When you're first starting to ride a motorcycle, it's an exhilarating and slightly scary experience. You may be skilled in driving a car, but riding a motorbike is a different animal all together. Once you're used to it, however, it's quite a lot of fun. Thanks to modern technology, an automatic motorcycle may be just the thing to help build your confidence.
Individual laws vary from state to state, but the legal definition of what qualifies as a motorcycle is usually based on engine displacement. For example, the state of Illinois offers two motorcycle license classes. Class L consists of motor-driven cycles under 150cc, while class M consists of motor driven cycles over 150cc. No distinction is made between manual and automatic transmissions.
Traditional motorcycles (and older scooters) have transmissions that must be shifted manually. Controls vary from model to model. On most modern manual motorcycles, the clutch is engaged with a lever on the left handlebar, while gear shifting is done with your left foot. Brakes are engaged via a hand lever and foot pedal on the right side of the bike.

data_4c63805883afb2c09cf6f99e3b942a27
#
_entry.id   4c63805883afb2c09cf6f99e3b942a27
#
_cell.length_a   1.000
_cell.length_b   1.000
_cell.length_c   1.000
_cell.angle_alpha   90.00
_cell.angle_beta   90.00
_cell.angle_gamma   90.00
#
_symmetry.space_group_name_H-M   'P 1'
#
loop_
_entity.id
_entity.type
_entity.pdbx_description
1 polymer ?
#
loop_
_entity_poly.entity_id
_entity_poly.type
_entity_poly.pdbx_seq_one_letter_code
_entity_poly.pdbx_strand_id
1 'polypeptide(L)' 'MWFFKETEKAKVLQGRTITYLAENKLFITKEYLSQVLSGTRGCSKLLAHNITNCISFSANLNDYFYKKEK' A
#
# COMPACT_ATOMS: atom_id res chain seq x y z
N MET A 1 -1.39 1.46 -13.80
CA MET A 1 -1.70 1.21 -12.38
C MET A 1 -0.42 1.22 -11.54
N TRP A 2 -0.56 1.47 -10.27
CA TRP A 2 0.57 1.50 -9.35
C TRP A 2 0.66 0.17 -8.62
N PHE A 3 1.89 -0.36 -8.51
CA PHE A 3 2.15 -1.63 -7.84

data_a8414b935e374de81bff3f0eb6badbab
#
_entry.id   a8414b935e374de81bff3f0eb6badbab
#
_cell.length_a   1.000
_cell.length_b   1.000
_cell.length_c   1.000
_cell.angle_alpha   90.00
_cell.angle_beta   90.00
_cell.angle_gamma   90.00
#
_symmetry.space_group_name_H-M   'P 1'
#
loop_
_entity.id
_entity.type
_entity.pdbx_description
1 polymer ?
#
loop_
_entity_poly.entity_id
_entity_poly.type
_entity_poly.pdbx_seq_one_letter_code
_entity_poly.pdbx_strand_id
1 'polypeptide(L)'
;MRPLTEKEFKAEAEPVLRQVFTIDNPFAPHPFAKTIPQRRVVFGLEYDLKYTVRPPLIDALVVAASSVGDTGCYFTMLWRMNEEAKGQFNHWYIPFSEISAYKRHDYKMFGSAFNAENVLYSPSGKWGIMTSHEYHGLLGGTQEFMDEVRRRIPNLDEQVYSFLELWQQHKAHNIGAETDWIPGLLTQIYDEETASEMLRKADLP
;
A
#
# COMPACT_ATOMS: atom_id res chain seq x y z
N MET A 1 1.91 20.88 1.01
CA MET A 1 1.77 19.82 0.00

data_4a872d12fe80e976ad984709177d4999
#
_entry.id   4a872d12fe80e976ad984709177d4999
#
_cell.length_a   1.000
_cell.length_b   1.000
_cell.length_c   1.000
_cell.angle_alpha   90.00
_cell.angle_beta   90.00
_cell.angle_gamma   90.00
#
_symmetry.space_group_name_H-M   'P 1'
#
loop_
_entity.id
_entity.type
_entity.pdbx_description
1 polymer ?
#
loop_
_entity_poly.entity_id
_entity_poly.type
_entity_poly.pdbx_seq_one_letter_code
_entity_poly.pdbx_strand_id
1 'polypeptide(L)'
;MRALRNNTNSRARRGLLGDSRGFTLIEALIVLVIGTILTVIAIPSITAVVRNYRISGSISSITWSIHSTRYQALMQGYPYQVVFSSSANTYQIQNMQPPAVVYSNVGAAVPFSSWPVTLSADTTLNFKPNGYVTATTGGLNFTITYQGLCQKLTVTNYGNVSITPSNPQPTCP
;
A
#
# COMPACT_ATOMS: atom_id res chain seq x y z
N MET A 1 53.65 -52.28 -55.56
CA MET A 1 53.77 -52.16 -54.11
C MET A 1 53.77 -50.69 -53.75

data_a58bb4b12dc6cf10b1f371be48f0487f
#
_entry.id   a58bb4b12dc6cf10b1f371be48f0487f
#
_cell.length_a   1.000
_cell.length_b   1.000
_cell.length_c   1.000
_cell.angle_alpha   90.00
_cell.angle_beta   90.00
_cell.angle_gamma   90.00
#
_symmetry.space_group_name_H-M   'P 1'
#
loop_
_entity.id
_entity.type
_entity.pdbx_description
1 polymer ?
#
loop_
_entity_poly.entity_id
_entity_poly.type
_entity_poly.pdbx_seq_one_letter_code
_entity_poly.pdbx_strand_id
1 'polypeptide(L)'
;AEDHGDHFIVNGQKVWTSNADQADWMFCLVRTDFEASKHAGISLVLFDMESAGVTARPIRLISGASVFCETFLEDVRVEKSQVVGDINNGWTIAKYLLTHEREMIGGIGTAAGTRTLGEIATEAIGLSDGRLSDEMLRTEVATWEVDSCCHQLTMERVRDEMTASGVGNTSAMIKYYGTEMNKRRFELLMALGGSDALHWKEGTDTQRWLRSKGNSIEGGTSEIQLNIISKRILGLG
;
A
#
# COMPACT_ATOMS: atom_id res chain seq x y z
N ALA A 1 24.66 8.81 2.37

Automatic motorcycles, as with their car counterparts, don't require you to shift gears manually or to engage a clutch. Besides controlling your direction and speed, all you are responsible for as a rider is braking.
The world of scooters (not to be confused with mopeds, which are usually under 49cc and often do not require a motorcycle license) has become automatic in the past few decades. Back in the 1960s, Vespa and Lambretta scooters and some imitators had gears and clutches. Modern Vespas are automatic, as are most other scooters sold in the U.S. While most riders of either scooters or motorcycles will swear the other group is nothing like them, scooters are considered "automatic motorcycles" by law.
In more recent years, several companies (including Piaggio, which owns and manufactures the Vespa brand) have begun to bridge the gap between old-school scooters and motorcycles. These scooters feature more powerful engines with larger displacement and are called "maxi-scooters." Suzuki's Burgman 650 is, as its name would suggest, a 650cc beast of a scooter. Honda's Silverwing, the younger sibling to its flagship Goldwing motorcycle, boasts 600cc.
Other companies have begun creating automatics that look like what most people who've never ridden would think of when hearing the word "motorcycle." Aprilia, Italian manufacturer of championship-winning sportbikes, unveiled the Mana for the 2009 model year. It's an 850cc automatic sportbike, and it looks so much like a traditional sportbike that you could be forgiven for not realizing it isn't. American manufacturer Riley occupies the other end of the style spectrum, offering a range of 750cc V-twin automatic cruisers that give a new meaning to "easy rider."